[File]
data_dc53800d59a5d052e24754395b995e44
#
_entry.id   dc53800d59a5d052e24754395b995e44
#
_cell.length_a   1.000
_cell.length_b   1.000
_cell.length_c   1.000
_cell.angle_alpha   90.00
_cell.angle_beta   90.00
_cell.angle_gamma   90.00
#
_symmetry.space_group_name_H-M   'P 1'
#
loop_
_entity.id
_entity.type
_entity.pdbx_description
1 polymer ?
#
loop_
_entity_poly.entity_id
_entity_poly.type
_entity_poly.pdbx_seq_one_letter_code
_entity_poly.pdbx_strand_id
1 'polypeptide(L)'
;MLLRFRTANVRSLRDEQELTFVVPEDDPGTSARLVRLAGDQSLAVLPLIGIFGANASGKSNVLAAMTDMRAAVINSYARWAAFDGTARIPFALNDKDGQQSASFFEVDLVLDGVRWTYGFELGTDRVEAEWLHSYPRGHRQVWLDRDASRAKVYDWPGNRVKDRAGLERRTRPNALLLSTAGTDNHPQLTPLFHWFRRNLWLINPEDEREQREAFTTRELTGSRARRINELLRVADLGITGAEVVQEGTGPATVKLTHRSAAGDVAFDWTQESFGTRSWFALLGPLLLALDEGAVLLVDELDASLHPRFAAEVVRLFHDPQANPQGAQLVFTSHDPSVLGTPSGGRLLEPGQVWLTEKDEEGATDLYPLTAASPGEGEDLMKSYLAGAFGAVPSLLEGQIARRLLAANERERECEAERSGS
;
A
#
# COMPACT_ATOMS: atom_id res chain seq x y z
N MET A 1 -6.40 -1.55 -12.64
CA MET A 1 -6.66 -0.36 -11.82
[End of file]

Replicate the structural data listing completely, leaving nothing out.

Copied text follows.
data_dc53800d59a5d052e24754395b995e44
#
_entry.id   dc53800d59a5d052e24754395b995e44
#
_cell.length_a   1.000
_cell.length_b   1.000
_cell.length_c   1.000
_cell.angle_alpha   90.00
_cell.angle_beta   90.00
_cell.angle_gamma   90.00
#
_symmetry.space_group_name_H-M   'P 1'
#
loop_
_entity.id
_entity.type
_entity.pdbx_description
1 polymer ?
#
loop_
_entity_poly.entity_id
_entity_poly.type
_entity_poly.pdbx_seq_one_letter_code
_entity_poly.pdbx_strand_id
1 'polypeptide(L)'
;MLLRFRTANVRSLRDEQELTFVVPEDDPGTSARLVRLAGDQSLAVLPLIGIFGANASGKSNVLAAMTDMRAAVINSYARWAAFDGTARIPFALNDKDGQQSASFFEVDLVLDGVRWTYGFELGTDRVEAEWLHSYPRGHRQVWLDRDASRAKVYDWPGNRVKDRAGLERRTRPNALLLSTAGTDNHPQLTPLFHWFRRNLWLINPEDEREQREAFTTRELTGSRARRINELLRVADLGITGAEVVQEGTGPATVKLTHRSAAGDVAFDWTQESFGTRSWFALLGPLLLALDEGAVLLVDELDASLHPRFAAEVVRLFHDPQANPQGAQLVFTSHDPSVLGTPSGGRLLEPGQVWLTEKDEEGATDLYPLTAASPGEGEDLMKSYLAGAFGAVPSLLEGQIARRLLAANERERECEAERSGS
;
A
#
# COMPACT_ATOMS: atom_id res chain seq x y z
N MET A 1 -6.40 -1.55 -12.64
CA MET A 1 -6.66 -0.36 -11.82